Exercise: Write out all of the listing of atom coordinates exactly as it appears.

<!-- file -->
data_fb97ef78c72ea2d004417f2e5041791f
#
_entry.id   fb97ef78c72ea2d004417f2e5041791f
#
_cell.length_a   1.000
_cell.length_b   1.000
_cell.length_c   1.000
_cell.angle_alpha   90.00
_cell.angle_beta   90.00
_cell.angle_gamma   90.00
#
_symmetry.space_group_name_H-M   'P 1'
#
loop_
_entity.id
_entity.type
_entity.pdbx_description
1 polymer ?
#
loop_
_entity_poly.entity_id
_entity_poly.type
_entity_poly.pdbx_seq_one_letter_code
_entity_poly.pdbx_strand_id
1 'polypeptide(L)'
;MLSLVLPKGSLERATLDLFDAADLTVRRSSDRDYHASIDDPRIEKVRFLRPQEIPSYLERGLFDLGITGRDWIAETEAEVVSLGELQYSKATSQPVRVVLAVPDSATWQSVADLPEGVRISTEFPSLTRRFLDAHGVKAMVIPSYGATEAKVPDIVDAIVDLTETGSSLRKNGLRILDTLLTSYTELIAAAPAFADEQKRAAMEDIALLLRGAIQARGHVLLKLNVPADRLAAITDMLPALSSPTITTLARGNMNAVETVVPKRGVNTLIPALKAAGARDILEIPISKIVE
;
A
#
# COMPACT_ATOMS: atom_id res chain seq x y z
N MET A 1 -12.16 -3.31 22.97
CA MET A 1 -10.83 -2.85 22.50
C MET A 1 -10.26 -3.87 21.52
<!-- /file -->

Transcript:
data_fb97ef78c72ea2d004417f2e5041791f
#
_entry.id   fb97ef78c72ea2d004417f2e5041791f
#
_cell.length_a   1.000
_cell.length_b   1.000
_cell.length_c   1.000
_cell.angle_alpha   90.00
_cell.angle_beta   90.00
_cell.angle_gamma   90.00
#
_symmetry.space_group_name_H-M   'P 1'
#
loop_
_entity.id
_entity.type
_entity.pdbx_description
1 polymer ?
#
loop_
_entity_poly.entity_id
_entity_poly.type
_entity_poly.pdbx_seq_one_letter_code
_entity_poly.pdbx_strand_id
1 'polypeptide(L)'
;MLSLVLPKGSLERATLDLFDAADLTVRRSSDRDYHASIDDPRIEKVRFLRPQEIPSYLERGLFDLGITGRDWIAETEAEVVSLGELQYSKATSQPVRVVLAVPDSATWQSVADLPEGVRISTEFPSLTRRFLDAHGVKAMVIPSYGATEAKVPDIVDAIVDLTETGSSLRKNGLRILDTLLTSYTELIAAAPAFADEQKRAAMEDIALLLRGAIQARGHVLLKLNVPADRLAAITDMLPALSSPTITTLARGNMNAVETVVPKRGVNTLIPALKAAGARDILEIPISKIVE
;
A
#
# COMPACT_ATOMS: atom_id res chain seq x y z
N MET A 1 -12.16 -3.31 22.97
CA MET A 1 -10.83 -2.85 22.50
C MET A 1 -10.26 -3.87 21.52